Sep 11, 2013, 7:27 PM EDT
England’s obsession with Jack Wilshere‘s born from his singularity. At least, his singularity in England. The Three Lions have produced their Steven Gerrards and Frank Lampards, but Jack Wilshere’s supposed to be something more akin to somebody you’d see at Barcelona, which is why Pep Guardiola’s 2011 assessment continues to be brought up.
The then Barcelona boss, complimentary of the Arsenal talent’s skill, also put England’s Wilshere awe in perspective:
“Wilshere is a top player. He is an excellent player, not just Arsenal, but also for the national team. [But] he is lucky because we have many players in the second team like him but he plays because there is no pressure at his club to win titles.”
That Guardiola was responding to a question from English media about the then 19-year-old’s quality also speaks to the obsession. English soccer identity isn’t going to live or die with his success, but their culture will sure feel better about itself if Wilshere lives provides a return on their emotional investment.
Knowing that helps explain why Wilshere’s health is always headline news, as it is today. One day after England’s “awful” performance in a 0-0 World Cup Qualifying draw at Ukraine (Gary Lineker’s words), Roy Hodgson was forced to make excuses for his young midfielder, explaining that fitness played a part in Wilshere’s performance.
Wilshere started but was brought off in the second half. Whereas he would normally be expected to be among England’s most prolific and accurate passers, the Arsenal midfielder completed only 16 of his 24 attempts. His three turnovers where the most on his team.
From The Telegraph, in an article headlined “England manager Roy Hodgson defends Jack Wilshere form against Ukraine, saying: ‘he’s still not 100 per cent'” the led the paper’s online sports section:
“Jack is still looking for full fitness,” said Hodgson. “That is why we took him off in the second-half.
“We certainly saw a much more effective Jack against Moldova, but he still did his work against Ukraine and, tactically, did all the things I asked of him.”
Against Moldova last Friday, a 4-0 win at home, it’s all good. Wilshere’s fine. The team looks good. Four days later, the team’s in Ukraine playing a much more difficult opponent, and Wilshere’s now completely fit. At least, that’s what gets discussed in public when we need to explain why Wilshere isn’t performing like the English Andres Iniesta.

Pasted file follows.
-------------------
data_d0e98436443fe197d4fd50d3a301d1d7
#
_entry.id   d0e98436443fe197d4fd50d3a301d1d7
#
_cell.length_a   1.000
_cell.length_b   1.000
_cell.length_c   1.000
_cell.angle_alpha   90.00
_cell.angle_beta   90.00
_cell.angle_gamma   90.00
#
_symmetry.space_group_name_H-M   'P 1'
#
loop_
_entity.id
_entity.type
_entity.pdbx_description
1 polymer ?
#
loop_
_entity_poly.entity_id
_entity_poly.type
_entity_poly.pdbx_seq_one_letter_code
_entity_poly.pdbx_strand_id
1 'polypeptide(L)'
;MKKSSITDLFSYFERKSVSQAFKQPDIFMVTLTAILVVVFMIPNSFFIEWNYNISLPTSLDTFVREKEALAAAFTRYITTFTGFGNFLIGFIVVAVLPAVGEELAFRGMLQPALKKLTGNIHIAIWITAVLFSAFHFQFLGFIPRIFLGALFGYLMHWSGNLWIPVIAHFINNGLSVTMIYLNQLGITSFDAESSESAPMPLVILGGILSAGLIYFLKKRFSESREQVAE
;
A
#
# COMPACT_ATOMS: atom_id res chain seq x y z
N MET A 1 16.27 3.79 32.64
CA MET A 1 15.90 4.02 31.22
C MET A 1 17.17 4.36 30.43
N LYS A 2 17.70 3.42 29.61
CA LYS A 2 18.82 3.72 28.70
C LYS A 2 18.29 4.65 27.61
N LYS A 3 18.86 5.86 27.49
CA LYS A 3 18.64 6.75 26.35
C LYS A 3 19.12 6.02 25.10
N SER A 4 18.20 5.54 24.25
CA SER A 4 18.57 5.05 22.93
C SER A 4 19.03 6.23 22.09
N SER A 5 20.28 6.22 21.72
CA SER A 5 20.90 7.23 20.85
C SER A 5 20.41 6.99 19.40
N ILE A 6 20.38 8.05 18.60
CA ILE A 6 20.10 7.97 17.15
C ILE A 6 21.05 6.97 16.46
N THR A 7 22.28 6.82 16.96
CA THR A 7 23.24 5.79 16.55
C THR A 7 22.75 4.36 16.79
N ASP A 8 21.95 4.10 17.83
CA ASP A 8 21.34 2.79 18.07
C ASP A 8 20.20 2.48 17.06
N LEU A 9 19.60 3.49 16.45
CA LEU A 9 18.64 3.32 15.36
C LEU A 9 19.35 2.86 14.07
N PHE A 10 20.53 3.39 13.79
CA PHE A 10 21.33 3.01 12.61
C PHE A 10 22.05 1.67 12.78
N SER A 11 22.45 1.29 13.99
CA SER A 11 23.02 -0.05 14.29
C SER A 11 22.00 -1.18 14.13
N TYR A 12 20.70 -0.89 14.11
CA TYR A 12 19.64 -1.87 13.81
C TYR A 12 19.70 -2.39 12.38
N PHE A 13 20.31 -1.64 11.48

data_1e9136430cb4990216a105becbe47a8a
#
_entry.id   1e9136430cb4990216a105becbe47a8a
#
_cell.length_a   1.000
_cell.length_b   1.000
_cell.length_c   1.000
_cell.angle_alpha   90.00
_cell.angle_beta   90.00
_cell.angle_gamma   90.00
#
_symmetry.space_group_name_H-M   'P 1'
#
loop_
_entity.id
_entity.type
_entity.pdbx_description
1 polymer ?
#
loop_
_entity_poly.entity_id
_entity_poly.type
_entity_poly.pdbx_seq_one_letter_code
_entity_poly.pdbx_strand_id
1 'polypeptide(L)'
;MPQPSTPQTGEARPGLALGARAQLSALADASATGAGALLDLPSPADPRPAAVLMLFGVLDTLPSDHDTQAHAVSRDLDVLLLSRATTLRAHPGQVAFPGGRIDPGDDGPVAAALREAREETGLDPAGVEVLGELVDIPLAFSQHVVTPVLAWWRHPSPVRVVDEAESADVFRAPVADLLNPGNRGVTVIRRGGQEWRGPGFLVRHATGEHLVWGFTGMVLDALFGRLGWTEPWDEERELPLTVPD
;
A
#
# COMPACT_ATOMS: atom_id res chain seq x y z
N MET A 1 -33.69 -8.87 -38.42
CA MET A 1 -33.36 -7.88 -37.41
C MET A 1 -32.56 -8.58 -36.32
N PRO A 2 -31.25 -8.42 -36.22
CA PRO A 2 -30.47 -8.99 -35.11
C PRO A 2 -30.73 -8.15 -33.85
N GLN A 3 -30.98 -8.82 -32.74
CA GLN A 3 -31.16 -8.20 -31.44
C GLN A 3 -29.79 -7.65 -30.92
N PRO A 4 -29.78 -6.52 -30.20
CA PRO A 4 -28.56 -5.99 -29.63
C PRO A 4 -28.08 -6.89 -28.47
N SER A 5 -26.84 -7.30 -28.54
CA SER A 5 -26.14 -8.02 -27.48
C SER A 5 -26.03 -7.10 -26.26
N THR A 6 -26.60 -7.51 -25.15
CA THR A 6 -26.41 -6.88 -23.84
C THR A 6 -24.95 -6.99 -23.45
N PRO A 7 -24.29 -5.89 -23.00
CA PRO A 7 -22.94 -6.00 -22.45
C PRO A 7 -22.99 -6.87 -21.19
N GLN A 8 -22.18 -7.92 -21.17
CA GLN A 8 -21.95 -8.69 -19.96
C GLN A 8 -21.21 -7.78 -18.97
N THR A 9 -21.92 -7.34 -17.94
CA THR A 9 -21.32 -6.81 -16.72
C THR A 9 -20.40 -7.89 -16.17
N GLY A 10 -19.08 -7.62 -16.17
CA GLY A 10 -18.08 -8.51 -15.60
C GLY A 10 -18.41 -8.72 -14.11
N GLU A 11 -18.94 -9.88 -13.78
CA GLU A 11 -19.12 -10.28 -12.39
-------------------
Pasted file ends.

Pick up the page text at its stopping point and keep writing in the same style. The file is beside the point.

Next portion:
If Hodgson says so, we should take him at his word. Wilshere is almost certainly not 100 percent. At the same time, is Wilshere not allowed to merely have a bad game? If her was fit enough to start against both Moldova and Ukraine, to what extent should fitness be used as an excuse? Isn’t it better to say that Wilshere, though not fully fit, is capable of playing better, yet against Ukraine, he merely had a bad game? Or is he not permitted the same ups and downs as a normal player?
Consider some other headlines around England on Wednesday. One calling for Hodgson to get more out of his midfield is fair, though it may be reading too much into one match’s result. Another said Wilshere’s not ready for international soccer, something I’m assuming wasn’t evident on Friday, while England were winning. Another sees Wilshere as fighting to fulfill his promise, which is curious pessimism coming from the same optimists that created this tension.
The whole conversation is absurd, particularly considering Wilshere’s only 21 years old. He has plenty of time to develop into a legitimate star, but given the undo hype around him, there’s a paranoia that surrounds every Wilshere performance. His apparent brittle physical state doesn’t help (playing only 25 games over the previous two seasons), but the underlying causes remain the same. Wilshere is a very good player but overhyped, leading to these insanely paranoid conversations about his form whenever he doesn’t meet England’s potentially unreachable expectations.